One of the problems you may encounter when setting up your XBMC on your TV is that it doesn’t fill the entire screen or portions of the picture are flowing off the screen. If that ends up being the case, there is an easy way to correct the problem either using the software for your video card or settings in XBMC.

The setting we will be tweaking is referred to as overscan. Ideally you won’t need to make adjustments to this because it can affect the picture quality, but at the same time you want to make sure things fit correctly on your display.

ATI Video Calibration:

If you install the ATI VISION Engine Control Center, you should be able to correct how much of the screen is used for the picture being outputted by the computer, and unlike the next solution, this affects how the entire OS is displayed… which is probably what you want.

Just open up the ATI VISION Engine Control Center, navigate to the My Digital Flat-Panels, and click Scaling Options. From there you can drag the overscan slider around until the picture fits your TV correctly.

Ati overscan

XBMC Video Calibration:

You can adjust how XBMC fits to your TV directly from the XBMC interface if you’re not able to do it from within the software provided by your video card manufacturer. This is different than the driver configuration mentioned above because this only effects XBMC rather than how the entire OS is displayed.

To calibrate your display in XBMC go to Settings -> System -> Video Output -> Video Calibration and you should be able to adjust the amount of overscan:

Xbmc video calibration overscan

CyberNet’s XBMC Guides:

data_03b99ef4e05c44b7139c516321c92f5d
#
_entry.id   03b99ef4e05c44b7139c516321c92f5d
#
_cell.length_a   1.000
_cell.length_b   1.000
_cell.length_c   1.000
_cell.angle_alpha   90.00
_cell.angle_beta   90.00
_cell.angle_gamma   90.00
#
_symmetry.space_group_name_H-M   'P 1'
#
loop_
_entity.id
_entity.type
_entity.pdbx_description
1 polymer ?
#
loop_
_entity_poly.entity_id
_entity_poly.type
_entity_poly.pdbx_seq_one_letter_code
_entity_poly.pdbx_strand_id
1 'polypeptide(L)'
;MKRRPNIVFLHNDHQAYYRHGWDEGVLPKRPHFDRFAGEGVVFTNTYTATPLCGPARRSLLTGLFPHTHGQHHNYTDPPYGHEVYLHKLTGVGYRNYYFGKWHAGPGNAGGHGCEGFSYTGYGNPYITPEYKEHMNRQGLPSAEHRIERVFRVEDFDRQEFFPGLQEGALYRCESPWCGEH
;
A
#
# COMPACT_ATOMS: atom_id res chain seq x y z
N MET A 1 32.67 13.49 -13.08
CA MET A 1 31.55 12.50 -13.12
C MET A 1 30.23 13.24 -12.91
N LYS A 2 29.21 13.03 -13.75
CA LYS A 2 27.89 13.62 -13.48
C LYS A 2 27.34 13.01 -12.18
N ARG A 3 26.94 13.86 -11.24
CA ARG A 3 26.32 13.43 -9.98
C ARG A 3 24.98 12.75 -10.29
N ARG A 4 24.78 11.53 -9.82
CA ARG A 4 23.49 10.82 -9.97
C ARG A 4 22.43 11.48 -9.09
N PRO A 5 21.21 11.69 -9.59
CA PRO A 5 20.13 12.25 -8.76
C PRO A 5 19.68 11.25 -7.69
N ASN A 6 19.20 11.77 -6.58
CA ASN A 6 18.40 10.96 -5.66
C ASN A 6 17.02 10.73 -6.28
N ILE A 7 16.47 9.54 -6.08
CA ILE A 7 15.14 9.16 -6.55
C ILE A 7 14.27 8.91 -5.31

There Are 4 Comments

  1. I bought your exact hardware in hopes I would be problem free. That’s not the case. I’m trying to connect my htpc (your exact build) to my Vizio 37in LCD through the DVI-D out converted to HDMI. The picture look horrible. I had the htpc setup with a 22″ Viewsonic through the VGA just to test and install things and it looked great. Now on my LCD the text is grainy, XBMC is laggy and choppy. Any suggestions? I updated all my drivers, optimized overscan, tried all resolutions. Something isn’t right. Any help would be appreciated!

    • Why are you using the DVI-D out and converting it to HDMI? If you have all of the same hardware as I do the unit has HDMI out, which means no conversion would be necessary.

      It’s interesting that you are seeing XBMC being laggy and choppy. I’ve never had that, though I have to say that I disabled a lot of stuff on the operating system to optimize for performance. I don’t, for example, have an antivirus running and disabled Windows Defender. I only use these for XBMC so the odds of me getting infected are extremely low.

  2. This is something everybody needs to know, but no one mentions. That is, how you navigate the video calibration screen. I was trying to ‘calibrate’ (adjust overscan) my 1080p TV from my MBP, and the damned corner ‘L’s were both invisible. I could get the one in the upper left to come down to the exact corner of the TV screen with the mouse moving the giant size “for dummies” cursor. But I could not get the cursor far enough to the bottom right to make the second adjustment. It was really maddening and I could find nothing about how to do this in the very poor XBMC documentation or at any of the forums.

    I finally discovered, completely by accident, that you can navigate from upper left to lower right to square by hitting and then use the cursor (arrow) keys to adjust each corner.

    This is totally counter-intuitive. In any program I’ve ever used, on any platform, the cursor keys are always used for navigation, sometimes the tab key, and the enter key for selection, not navigation ever. Just one of the many inconsistencies in the XBMC UI, I’m afraid. The enter key is also used to view and select items from the ‘crippled’ dropdown boxes throughout the UI.

  3. I see that the CSS ate the word enclosed by ”, corner brackets.


    I finally discovered, completely by accident, that you can navigate from upper left to lower right to square by hitting ‘enter’ and then use the cursor (arrow) keys to adjust each corner.

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